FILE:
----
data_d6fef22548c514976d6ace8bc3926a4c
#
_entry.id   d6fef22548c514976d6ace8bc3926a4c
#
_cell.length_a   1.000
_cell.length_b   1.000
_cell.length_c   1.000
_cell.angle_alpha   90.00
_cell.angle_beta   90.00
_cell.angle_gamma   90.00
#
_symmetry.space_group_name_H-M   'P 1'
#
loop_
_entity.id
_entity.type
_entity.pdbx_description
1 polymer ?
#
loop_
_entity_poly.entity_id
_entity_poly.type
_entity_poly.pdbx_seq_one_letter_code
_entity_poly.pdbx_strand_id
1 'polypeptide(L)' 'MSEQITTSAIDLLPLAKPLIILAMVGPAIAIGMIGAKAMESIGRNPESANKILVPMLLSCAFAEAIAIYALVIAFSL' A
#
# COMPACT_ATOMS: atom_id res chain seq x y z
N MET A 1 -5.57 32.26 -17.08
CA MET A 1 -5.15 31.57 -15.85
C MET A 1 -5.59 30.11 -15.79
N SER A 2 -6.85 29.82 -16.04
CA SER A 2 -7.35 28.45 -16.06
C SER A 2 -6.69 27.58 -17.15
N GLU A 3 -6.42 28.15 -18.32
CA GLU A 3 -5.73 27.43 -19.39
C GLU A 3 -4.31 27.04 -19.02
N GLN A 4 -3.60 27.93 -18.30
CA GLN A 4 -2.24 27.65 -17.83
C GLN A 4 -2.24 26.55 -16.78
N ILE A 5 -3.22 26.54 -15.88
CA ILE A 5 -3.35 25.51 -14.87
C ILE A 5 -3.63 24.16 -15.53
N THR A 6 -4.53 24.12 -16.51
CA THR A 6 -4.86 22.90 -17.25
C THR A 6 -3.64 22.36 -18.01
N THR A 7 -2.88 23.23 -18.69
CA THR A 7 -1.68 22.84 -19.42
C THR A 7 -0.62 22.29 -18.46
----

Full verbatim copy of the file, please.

data_d6fef22548c514976d6ace8bc3926a4c
#
_entry.id   d6fef22548c514976d6ace8bc3926a4c
#
_cell.length_a   1.000
_cell.length_b   1.000
_cell.length_c   1.000
_cell.angle_alpha   90.00
_cell.angle_beta   90.00
_cell.angle_gamma   90.00
#
_symmetry.space_group_name_H-M   'P 1'
#
loop_
_entity.id
_entity.type
_entity.pdbx_description
1 polymer ?
#
loop_
_entity_poly.entity_id
_entity_poly.type
_entity_poly.pdbx_seq_one_letter_code
_entity_poly.pdbx_strand_id
1 'polypeptide(L)' 'MSEQITTSAIDLLPLAKPLIILAMVGPAIAIGMIGAKAMESIGRNPESANKILVPMLLSCAFAEAIAIYALVIAFSL' A
#
# COMPACT_ATOMS: atom_id res chain seq x y z
N MET A 1 -5.57 32.26 -17.08
CA MET A 1 -5.15 31.57 -15.85
C MET A 1 -5.59 30.11 -15.79
N SER A 2 -6.85 29.82 -16.04
CA SER A 2 -7.35 28.45 -16.06
C SER A 2 -6.69 27.58 -17.15
N GLU A 3 -6.42 28.15 -18.32
CA GLU A 3 -5.73 27.43 -19.39
C GLU A 3 -4.31 27.04 -19.02
N GLN A 4 -3.60 27.93 -18.30
CA GLN A 4 -2.24 27.65 -17.83
C GLN A 4 -2.24 26.55 -16.78
N ILE A 5 -3.22 26.54 -15.88
CA ILE A 5 -3.35 25.51 -14.87
C ILE A 5 -3.63 24.16 -15.53
N THR A 6 -4.53 24.12 -16.51
CA THR A 6 -4.86 22.90 -17.25
C THR A 6 -3.64 22.36 -18.01
N THR A 7 -2.88 23.23 -18.69
CA THR A 7 -1.68 22.84 -19.42
C THR A 7 -0.62 22.29 -18.46